Connections to Praxis? Being a part of the Social Justice and Social Change Praxis, my Praxis placement was a site of organizational work where I was able to contribute to social justice and change while, my Praxis course, with its readings, reflections, and discussions, was a site of learning work where I could engage with social justice and change. Because I had these two spaces simultaneously and symbiotically, I had opportunities to create connections between my placement and my coursework that grew my understanding and practices in truly unique, valuable ways.

Ani Dixit, Biology, BMC ‘22

Social Justice and Social Change Praxis Fieldwork Seminar

Faculty Advisor: David Karen

Field Site: Nationalities Services Center

Field Supervisor: Brianna Andrews

Praxis Poster:

Ani Dixit_Final Poster


Further Context:

“We are the ones we have been waiting for. We are the change that we seek”- Former President Barack Obama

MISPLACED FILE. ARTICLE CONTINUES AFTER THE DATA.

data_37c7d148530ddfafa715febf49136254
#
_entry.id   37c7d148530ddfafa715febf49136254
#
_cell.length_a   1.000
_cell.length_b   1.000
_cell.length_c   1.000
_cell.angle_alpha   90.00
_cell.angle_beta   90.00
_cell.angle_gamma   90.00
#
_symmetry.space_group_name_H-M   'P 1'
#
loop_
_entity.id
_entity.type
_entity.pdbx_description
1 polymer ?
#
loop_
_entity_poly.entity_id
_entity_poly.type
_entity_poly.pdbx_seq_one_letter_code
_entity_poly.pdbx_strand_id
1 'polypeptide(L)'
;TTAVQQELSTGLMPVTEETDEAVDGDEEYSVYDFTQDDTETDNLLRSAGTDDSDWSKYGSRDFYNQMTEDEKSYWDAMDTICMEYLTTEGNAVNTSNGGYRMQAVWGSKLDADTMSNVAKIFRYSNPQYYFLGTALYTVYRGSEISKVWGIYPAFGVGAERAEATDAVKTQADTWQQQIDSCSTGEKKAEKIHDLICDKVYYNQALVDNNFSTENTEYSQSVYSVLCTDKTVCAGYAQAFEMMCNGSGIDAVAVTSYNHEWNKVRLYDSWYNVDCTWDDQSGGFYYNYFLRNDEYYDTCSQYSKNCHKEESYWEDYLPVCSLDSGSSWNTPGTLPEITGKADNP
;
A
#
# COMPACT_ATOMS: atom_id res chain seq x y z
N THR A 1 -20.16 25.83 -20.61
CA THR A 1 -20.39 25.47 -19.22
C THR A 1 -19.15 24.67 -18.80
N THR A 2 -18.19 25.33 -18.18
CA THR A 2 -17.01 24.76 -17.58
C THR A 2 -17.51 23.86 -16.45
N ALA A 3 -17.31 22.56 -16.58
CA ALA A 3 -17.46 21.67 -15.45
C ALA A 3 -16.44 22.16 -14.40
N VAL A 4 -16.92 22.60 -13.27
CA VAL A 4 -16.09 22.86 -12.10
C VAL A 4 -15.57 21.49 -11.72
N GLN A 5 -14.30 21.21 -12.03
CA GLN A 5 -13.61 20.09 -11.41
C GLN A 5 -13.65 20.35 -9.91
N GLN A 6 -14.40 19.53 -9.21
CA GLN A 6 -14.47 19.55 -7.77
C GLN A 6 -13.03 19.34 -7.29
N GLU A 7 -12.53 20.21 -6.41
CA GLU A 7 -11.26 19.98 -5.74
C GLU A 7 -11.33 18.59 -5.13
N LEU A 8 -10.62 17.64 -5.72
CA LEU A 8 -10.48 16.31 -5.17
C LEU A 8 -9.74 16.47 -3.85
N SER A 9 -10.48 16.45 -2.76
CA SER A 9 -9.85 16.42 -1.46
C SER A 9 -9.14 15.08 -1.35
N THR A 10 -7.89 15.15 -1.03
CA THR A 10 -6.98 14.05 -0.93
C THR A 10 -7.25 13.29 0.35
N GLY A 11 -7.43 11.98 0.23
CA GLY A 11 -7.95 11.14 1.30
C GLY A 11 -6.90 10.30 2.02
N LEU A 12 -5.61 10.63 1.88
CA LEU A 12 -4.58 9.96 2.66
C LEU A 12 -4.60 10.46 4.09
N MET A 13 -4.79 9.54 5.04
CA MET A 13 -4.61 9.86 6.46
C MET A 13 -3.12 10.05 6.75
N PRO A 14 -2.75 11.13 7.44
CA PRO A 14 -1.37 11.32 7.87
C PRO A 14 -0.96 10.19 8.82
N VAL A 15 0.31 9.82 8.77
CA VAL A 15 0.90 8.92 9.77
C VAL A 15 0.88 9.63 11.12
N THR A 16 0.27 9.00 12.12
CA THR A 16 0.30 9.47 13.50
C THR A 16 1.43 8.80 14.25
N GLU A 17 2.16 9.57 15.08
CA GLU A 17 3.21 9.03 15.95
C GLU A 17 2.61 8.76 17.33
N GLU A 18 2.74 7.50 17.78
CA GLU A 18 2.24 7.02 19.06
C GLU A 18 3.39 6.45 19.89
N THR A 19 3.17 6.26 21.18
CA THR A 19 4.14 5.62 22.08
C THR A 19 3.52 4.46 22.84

To direct my anthropological and sociological exploration, as well as further my skills to be a more effective social advocate, I participated in the fieldwork seminar Social Justice and Social Change interning with the Survivors’ Services (SS) under the Refugee Community Integration department/Refugee resettlement program in the Nationalities Service Center (NCS) of Philadelphia. I worked with the Anti-Human Trafficking Team (AHT). I have gained a much deeper understanding of the complexities that exist within public benefits, advocacy work, resource allocation, and how small tasks can be the first steps into larger social change.

Under guidance of AHT case manager Bianca Taipe, I worked directly with 7 clients who had undergone human trafficking and indirectly with 15 clients under the umbrella of Survivor Services.

Support Groups 

I helped to create, lead, and facilitate 5 different support groups for the 7 Hindi-speaking refugees. Prior to my involvement, there had not been an organized support for this group of refugees as many were pre-literate and could only speak Hindi. As a Hindi-speaking language advocate I ensured that the refugees were getting full access to all of the resources NSC has to offer.